I am so excited for this next feature of ” Beauty & Brains” ! Not only does she turn heads as she brightens up the room with her gorgeous luscious pink hair, she also turns heads with her smarts and charm. I had the pleasure of meeting this intelligent and humble young woman back in High School. From the moment we met Junior year, she always made it known that she will become a Nurse as an adult, and to see her accomplish her dreams, and now being a Certified Registered Nurse Anesthetist is so satisfying to watch. She is a perfect example of knowing what you want to do at a young age, and working hard until you reach that goal. Angela Ohanu is the total package from her Beauty, Wit, Fashion, Fitness, Skincare & more, there’s nothing that is stopping her! Check Out her story below!
1.Hello! Please let everyone know who you are! What is your full name?
Angela Ohanu, but I like to go by “Angie”
2.Where were you born & raised? Did your upbringing have an early influence on what you wanted to do as an adult?
I was born and raised in a suburb in the San Francisco Bay Area. I later moved to the Atlanta Metro area during my junior year of high school. Neither of my parents are college educated; so since I can remember my parents have always stressed the importance of becoming college educated. When I lived in California my father first introduced me to a Nurse Practitioner, and after moving to Georgia, my health science class in high school would bring in different medical professionals to showcase the various medical career options which also made me more inquisitive. I would say my parents and my environment were instrumental in positioning me in the medical field.
3.Why did you choose this career? Are you happy with that decision thus far?
My husband, who is also a Certified Registered Nurse Anesthetist first introduced the profession to me when we were dating while completing our Bachelor of Science in Nursing at Georgia State University. A lot of encouragement from him, and being able to shadow in the operating room as a nurse extern, and trying to secure an Intensive Care Unit new graduate position would be in my best interest until I decided what type of advanced practice degree I wanted to pursue. I am very fulfilled being a CRNA and I enjoy the dynamic nature of my work environment. Every patient and every case there is something different, so there is always something to be learned.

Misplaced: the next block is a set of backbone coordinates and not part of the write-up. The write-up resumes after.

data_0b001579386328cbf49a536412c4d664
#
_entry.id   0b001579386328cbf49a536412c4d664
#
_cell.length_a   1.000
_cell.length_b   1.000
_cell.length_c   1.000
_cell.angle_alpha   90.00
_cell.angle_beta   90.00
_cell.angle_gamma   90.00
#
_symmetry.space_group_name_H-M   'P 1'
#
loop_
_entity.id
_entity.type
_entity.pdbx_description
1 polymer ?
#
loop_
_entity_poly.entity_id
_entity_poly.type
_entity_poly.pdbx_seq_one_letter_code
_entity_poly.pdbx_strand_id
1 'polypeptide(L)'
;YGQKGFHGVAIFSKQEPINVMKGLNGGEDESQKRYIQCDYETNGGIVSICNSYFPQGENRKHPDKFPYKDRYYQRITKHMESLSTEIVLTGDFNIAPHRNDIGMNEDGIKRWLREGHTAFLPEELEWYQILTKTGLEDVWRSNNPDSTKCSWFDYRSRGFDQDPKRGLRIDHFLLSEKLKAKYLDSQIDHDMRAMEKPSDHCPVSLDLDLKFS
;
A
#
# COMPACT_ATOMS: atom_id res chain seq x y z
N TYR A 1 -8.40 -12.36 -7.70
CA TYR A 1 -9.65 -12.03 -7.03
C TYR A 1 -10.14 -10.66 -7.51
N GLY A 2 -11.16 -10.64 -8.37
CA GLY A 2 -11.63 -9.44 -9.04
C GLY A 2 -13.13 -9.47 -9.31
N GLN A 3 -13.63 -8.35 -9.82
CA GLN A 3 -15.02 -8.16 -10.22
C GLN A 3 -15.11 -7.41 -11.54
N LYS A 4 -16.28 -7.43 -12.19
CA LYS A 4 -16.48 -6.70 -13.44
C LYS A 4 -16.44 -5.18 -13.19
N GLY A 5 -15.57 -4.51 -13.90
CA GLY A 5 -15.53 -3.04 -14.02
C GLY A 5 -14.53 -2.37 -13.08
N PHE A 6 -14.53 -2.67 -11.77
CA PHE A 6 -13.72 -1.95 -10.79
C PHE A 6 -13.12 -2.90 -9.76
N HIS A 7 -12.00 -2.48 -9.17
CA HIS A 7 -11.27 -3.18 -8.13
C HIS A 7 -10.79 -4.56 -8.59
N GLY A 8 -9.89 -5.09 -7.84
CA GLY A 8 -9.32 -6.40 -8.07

4.How did you prepare yourself for the long journey of becoming a Nurse than CRNA?
I prepared myself by aiming to get the best grades possible. I wasn’t sure when I was going to apply to graduate school, but I understood the importance of not letting my undergraduate grades be a hindrance to that process.
I’m a big believer of leaving work at work and home at home. Following that rule allows me to process my emotions without having an audience while I’m work just trying to do my job. My husband and my closest confidants are either nurses or CRNAs so their level of understanding makes it easier for me to unload my feelings on them without being hesitant that they won’t understand.
6. Describe your day to day activities, priorities, & tasks.